What has been your biggest career achievement to date?

Taking the leap to set up eargym with my co-founder Andy is probably the biggest risk I’ve taken in my career, but it has simultaneously been my biggest achievement. We launched in May 2020, and over 3 years later, have expanded to a brilliant team of 12 people working across marketing, product development, UX and research. I’m also proud of our partnerships with pioneering organisations like the Alzheimer’s Society to research the link between hearing loss and dementia. Taking the risk to step out and try something new by launching eargym has been so rewarding, and I can’t wait to see what happens next.

What one thing do you believe has been a major factor in you achieving success? 

Curiosity – I love learning – and an ability to cope with failure and try again.  Don’t get me wrong, I don’t like to fail, but you have to be prepared to take risks if you’re going to be the best you can be, and taking risks involves failure as well as success.  A healthy sense of humour is pretty essential too.

What top tips would you give to an individual who is trying to excel in their career in technology?

I’d tell them to not spend time preoccupied with self-doubt or imposter syndrome – easier said than done, I know.  But if you’re going to successfully move into the tech start-up space, you need to have conviction in your mission and the self-belief to achieve your goals. There’s no ‘right’ way to be a founder – I moved into the tech space mid-life, and was concerned I wouldn’t fit in as a ‘typical’ tech CEO. Despite this initial worry, I’ve learnt so much on my eargym journey already and am so glad that I made the move into the start-up world.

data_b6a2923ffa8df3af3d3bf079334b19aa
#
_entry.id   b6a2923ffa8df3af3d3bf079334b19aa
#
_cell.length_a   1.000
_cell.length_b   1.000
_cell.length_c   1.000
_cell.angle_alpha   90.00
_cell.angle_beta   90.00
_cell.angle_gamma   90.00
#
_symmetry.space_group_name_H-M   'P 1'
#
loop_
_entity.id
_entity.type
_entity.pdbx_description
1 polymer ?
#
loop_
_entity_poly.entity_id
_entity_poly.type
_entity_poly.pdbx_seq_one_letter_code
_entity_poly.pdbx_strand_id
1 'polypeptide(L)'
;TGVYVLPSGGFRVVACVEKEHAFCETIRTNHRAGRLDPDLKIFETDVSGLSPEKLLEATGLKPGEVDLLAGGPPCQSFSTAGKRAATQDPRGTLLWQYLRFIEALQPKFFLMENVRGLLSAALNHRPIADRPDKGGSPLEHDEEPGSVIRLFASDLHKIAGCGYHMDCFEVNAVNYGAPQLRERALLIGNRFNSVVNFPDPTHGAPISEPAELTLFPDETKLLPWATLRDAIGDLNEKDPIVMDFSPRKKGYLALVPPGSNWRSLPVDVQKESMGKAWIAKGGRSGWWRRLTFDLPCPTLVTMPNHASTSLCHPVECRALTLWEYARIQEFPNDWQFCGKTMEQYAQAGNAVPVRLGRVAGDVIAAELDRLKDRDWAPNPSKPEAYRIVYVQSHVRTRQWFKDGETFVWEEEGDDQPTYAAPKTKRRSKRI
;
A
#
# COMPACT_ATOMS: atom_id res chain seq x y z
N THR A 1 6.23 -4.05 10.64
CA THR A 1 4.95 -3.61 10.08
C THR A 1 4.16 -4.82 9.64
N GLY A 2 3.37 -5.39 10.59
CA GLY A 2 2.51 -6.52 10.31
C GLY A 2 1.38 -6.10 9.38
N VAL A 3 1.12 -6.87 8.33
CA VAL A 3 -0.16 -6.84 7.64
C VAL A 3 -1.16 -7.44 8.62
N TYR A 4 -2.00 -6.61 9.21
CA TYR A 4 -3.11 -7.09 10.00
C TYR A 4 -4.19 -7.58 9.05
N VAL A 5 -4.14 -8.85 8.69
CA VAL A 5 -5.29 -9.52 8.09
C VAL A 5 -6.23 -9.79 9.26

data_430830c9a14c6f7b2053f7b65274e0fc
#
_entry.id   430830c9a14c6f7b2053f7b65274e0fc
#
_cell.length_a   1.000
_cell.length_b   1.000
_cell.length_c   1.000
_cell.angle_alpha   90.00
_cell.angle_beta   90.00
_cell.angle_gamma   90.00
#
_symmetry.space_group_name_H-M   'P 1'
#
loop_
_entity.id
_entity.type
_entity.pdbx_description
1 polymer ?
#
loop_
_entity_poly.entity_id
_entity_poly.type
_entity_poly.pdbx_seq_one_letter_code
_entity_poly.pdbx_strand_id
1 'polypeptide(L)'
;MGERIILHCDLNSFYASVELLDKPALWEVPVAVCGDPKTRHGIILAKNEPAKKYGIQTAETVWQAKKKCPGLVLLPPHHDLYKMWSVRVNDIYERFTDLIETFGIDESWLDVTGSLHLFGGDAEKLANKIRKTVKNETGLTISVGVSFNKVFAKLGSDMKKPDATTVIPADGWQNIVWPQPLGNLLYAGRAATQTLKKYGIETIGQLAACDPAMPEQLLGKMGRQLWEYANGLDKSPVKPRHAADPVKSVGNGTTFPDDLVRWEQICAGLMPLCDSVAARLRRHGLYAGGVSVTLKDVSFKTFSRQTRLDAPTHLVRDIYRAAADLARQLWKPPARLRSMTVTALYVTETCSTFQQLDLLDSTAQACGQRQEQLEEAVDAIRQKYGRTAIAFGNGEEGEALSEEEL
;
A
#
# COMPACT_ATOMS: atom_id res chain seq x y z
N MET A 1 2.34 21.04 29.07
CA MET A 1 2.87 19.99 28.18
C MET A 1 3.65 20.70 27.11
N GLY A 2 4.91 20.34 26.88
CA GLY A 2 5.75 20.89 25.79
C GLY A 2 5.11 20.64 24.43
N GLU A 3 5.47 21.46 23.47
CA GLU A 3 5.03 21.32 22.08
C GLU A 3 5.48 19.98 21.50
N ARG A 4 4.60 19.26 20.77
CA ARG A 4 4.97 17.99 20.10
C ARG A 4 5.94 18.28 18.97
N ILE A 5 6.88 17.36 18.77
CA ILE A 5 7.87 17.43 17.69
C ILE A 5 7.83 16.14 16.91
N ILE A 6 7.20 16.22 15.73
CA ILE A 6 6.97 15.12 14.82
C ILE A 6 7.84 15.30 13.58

Do you believe there are still barriers for success for women working in tech, if so, how can these barriers be overcome?

It’s clear that the top roles in the tech industry are still suffering from a lack of gender diversity. The lack of representation of women in the top roles in tech is a barrier that we need to overcome if we are to achieve true gender parity in the start-up scene. There’s definitely been some conversation about these challenges, and we can help translate this into tangible change by encouraging women in tech to mentor others who are interested in pursuing careers in these industries, as well as promoting a wide range of opportunities for women looking to move into tech.

What’s in store for the future?

We’re really excited about what’s in store for eargym. We hope that more and more people will see the vital importance of looking after their hearing and join eargym. We also hope to partner with more companies to provide their employees with access to hearing training as an employee benefit. Our aim is to make hearing care more accessible for everyone and make it common knowledge that you can improve your hearing through training. We hope that this will significantly contribute towards ending the stigma surrounding hearing loss.

What resources do you recommend for women working in tech, eg Podcasts, networking events, books, conferences, websites etc?

I always recommend Amy Cuddy’s TED Talk on Body Language to anyone interested in getting started in business – it’s a great talk on how we can alter other people’s perceptions and potentially our own body chemistry through being more aware of our body language.

Read more from our inspirational women here.